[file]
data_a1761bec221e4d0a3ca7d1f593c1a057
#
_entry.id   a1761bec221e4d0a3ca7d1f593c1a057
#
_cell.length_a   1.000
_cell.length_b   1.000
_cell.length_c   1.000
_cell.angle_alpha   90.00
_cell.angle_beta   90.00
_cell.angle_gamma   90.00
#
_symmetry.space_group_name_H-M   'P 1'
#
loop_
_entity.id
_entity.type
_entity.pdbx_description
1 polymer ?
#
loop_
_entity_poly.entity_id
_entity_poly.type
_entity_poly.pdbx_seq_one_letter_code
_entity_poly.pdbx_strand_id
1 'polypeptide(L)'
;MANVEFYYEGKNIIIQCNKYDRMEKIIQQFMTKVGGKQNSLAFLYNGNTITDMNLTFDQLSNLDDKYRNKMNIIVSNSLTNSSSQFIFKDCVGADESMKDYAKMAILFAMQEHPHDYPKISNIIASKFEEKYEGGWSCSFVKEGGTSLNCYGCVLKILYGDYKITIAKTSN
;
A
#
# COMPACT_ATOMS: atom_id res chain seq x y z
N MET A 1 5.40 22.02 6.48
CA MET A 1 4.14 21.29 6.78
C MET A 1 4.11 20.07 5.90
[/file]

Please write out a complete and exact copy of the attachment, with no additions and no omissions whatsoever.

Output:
data_a1761bec221e4d0a3ca7d1f593c1a057
#
_entry.id   a1761bec221e4d0a3ca7d1f593c1a057
#
_cell.length_a   1.000
_cell.length_b   1.000
_cell.length_c   1.000
_cell.angle_alpha   90.00
_cell.angle_beta   90.00
_cell.angle_gamma   90.00
#
_symmetry.space_group_name_H-M   'P 1'
#
loop_
_entity.id
_entity.type
_entity.pdbx_description
1 polymer ?
#
loop_
_entity_poly.entity_id
_entity_poly.type
_entity_poly.pdbx_seq_one_letter_code
_entity_poly.pdbx_strand_id
1 'polypeptide(L)'
;MANVEFYYEGKNIIIQCNKYDRMEKIIQQFMTKVGGKQNSLAFLYNGNTITDMNLTFDQLSNLDDKYRNKMNIIVSNSLTNSSSQFIFKDCVGADESMKDYAKMAILFAMQEHPHDYPKISNIIASKFEEKYEGGWSCSFVKEGGTSLNCYGCVLKILYGDYKITIAKTSN
;
A
#
# COMPACT_ATOMS: atom_id res chain seq x y z
N MET A 1 5.40 22.02 6.48
CA MET A 1 4.14 21.29 6.78
C MET A 1 4.11 20.07 5.90